Union rep claims prisoners engaged in fights and drug-taking
ROCKHAMPTON'S Jay Boal has seen first-hand the violence inside the Capricornia Correctional Centre.
An example of this violence, he told The Morning Bulletin yesterday, was two prisoners fighting each other during lock-up hours (at night) in their one-man cell.
He said ongoing violence among the two-to-one cell ratio had been taken up another notch after he claimed the lock-up time for prisoners had increased by one hour.
Mr Boal claimed that prisoners were initially being locked up in their cells for 11 hours.
That time had effectively increased to 12 hours, he claimed.
"Essentially this means that extra hour is extra time for the prisoners to continue their violence," he said.
Much like a parole board hearing, Mr Boal on Thursday delivered his impassioned "plea" for help to an inquiry panel at the Rockhampton Leagues Club.
Mr Boal, a Together Union delegate and custodial services officer at the Capricornia Correctional Centre, sat before a legal affairs and community safety committee voicing his concerns about this and several other issues.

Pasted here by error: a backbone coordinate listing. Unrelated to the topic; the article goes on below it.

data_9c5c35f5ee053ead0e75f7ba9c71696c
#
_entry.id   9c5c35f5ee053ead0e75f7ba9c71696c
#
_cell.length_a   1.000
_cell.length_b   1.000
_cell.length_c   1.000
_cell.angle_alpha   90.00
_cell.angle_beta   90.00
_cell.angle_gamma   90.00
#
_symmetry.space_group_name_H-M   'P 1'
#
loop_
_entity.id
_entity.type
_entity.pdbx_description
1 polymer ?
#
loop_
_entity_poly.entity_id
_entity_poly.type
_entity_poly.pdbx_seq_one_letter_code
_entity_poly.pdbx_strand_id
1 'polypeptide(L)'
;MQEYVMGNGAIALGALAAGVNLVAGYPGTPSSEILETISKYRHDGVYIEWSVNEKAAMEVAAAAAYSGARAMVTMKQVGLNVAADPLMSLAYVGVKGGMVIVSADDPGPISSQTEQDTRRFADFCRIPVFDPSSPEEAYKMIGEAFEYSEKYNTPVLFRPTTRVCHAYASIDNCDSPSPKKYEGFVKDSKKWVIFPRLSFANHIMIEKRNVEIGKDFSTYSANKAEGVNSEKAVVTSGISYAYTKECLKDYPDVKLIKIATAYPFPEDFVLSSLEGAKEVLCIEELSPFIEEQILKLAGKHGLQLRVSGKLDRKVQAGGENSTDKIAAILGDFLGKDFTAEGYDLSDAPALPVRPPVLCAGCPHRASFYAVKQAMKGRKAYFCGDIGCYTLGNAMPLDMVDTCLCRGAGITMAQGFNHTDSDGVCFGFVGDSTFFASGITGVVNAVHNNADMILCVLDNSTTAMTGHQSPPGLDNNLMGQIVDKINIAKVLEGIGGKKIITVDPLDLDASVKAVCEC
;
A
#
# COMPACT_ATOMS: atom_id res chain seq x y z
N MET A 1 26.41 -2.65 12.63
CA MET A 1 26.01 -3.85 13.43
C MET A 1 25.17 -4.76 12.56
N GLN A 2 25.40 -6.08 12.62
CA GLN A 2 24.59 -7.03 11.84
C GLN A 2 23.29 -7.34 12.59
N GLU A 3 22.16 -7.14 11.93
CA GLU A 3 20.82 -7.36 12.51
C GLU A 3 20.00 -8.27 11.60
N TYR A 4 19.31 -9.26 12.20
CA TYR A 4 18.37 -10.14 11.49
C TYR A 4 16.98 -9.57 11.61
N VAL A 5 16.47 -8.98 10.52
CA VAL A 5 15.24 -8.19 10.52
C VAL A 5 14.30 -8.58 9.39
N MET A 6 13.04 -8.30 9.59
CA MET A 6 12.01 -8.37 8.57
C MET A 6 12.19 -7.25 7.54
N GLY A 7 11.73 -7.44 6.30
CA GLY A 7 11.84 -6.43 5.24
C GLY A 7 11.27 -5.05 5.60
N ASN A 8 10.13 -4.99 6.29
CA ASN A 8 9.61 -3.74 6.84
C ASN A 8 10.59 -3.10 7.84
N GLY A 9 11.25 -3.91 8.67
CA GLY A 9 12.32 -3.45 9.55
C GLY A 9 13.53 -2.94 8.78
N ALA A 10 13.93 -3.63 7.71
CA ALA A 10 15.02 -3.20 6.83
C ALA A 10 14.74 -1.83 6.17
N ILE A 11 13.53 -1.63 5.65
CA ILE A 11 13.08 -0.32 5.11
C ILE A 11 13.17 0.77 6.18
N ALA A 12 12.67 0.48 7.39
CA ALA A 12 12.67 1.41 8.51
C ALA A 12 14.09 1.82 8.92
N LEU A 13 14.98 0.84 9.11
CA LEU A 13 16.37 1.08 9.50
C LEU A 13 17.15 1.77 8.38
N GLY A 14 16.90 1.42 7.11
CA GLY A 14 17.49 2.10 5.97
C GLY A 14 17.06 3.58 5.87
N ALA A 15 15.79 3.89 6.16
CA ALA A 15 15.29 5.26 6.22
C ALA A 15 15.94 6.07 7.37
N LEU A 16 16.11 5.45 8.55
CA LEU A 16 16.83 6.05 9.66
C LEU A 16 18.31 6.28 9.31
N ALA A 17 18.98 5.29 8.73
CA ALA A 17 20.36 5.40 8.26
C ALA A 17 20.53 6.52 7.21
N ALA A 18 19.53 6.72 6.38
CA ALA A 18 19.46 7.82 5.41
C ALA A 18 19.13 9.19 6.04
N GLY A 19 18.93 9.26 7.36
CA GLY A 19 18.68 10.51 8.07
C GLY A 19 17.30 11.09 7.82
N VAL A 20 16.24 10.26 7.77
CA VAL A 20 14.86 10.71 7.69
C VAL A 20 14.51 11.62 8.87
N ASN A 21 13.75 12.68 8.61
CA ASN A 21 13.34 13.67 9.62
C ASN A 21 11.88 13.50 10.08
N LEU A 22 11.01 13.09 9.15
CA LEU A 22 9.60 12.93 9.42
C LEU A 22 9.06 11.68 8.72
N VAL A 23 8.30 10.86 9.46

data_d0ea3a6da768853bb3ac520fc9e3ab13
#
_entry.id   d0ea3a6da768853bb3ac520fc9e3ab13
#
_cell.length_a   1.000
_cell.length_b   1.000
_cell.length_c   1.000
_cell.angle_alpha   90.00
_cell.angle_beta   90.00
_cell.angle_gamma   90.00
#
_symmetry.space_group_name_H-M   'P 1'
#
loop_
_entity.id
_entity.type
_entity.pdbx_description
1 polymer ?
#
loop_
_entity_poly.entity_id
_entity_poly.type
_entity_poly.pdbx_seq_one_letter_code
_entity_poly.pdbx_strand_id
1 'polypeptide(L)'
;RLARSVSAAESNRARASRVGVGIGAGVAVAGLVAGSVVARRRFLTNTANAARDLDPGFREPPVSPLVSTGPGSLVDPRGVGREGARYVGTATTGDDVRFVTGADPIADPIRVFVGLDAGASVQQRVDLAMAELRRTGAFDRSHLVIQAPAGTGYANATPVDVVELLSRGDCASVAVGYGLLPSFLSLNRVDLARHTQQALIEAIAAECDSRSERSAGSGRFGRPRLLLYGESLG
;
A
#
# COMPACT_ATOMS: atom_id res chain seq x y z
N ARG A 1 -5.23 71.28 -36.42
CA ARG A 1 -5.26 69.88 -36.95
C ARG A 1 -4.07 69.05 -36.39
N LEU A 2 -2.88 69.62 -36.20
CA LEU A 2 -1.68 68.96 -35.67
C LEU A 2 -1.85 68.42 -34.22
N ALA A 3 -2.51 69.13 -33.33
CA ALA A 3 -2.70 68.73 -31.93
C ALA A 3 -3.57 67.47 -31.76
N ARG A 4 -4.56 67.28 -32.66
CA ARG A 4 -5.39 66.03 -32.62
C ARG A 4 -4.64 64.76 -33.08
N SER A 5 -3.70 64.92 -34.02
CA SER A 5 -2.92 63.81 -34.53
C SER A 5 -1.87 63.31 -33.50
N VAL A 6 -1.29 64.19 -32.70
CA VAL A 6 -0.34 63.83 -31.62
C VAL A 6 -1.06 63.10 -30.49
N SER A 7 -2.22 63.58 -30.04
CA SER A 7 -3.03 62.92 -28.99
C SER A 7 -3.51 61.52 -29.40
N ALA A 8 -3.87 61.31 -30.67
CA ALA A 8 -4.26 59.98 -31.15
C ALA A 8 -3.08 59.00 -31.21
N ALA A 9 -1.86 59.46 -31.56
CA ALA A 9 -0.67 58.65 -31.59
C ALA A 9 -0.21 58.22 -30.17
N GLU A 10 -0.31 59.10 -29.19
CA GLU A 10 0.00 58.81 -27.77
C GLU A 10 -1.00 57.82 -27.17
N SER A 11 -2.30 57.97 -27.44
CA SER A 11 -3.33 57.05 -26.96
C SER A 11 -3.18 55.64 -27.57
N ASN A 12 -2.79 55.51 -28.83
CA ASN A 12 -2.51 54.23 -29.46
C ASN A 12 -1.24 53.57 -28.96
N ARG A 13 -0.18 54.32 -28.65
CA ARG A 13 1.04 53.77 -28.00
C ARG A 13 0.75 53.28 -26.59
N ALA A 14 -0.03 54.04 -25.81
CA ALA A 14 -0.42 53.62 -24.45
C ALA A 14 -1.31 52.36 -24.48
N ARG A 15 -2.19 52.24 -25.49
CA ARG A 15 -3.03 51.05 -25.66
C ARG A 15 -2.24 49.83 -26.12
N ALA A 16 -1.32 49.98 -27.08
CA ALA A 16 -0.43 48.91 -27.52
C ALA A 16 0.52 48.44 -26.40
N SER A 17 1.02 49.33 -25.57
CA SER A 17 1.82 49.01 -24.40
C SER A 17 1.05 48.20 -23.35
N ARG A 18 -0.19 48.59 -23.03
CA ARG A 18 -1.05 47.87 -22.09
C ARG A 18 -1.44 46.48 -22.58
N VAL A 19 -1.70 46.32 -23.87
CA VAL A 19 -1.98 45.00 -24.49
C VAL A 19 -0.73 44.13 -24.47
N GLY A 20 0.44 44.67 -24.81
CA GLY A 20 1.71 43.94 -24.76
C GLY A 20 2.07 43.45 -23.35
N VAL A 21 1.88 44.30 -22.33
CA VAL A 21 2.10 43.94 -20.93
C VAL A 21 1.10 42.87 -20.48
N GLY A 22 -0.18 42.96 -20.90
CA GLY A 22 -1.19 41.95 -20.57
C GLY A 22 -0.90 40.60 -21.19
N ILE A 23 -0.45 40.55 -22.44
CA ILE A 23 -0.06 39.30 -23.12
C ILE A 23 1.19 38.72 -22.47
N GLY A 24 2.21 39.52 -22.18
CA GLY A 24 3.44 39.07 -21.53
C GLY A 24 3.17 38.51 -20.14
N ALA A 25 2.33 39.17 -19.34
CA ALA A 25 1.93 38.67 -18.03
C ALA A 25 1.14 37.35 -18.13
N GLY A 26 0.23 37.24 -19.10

Mr Boal also claimed nothing was being done to prevent prisoners from taking drugs in prison.
"Some prisoners take drugs when they are in the correctional centre because they believe nothing can happen to them, because they are already in prison."
The committee, which included Member for Rockhampton Bill Byrne, heard submissions from the public about preventing and reducing criminal activity across the state.
A Queensland Corrective Services (QCS) spokesman said the department could cater for as many prisoners as required, and adapt accordingly.
"All corrective services centres are fully scalable to ensure prisoner numbers - which fluctuate for a range of reasons - can be accommodated at any given point in time.
"QCS has implemented a variety of approaches to safely incarcerate inmates including dual occupancy within cells designed for such use, and the use of temporary bunk beds, trundle beds and mattresses in secure cell or residential areas.
"It has numerous other options available, if required."
QCS reduced prisoner out-of-cell hours by one hour in October 2012, in line with the national average.
QCS also proposed decreasing the day-shift working hours of some staff with direct prisoner supervision responsibilities as a result.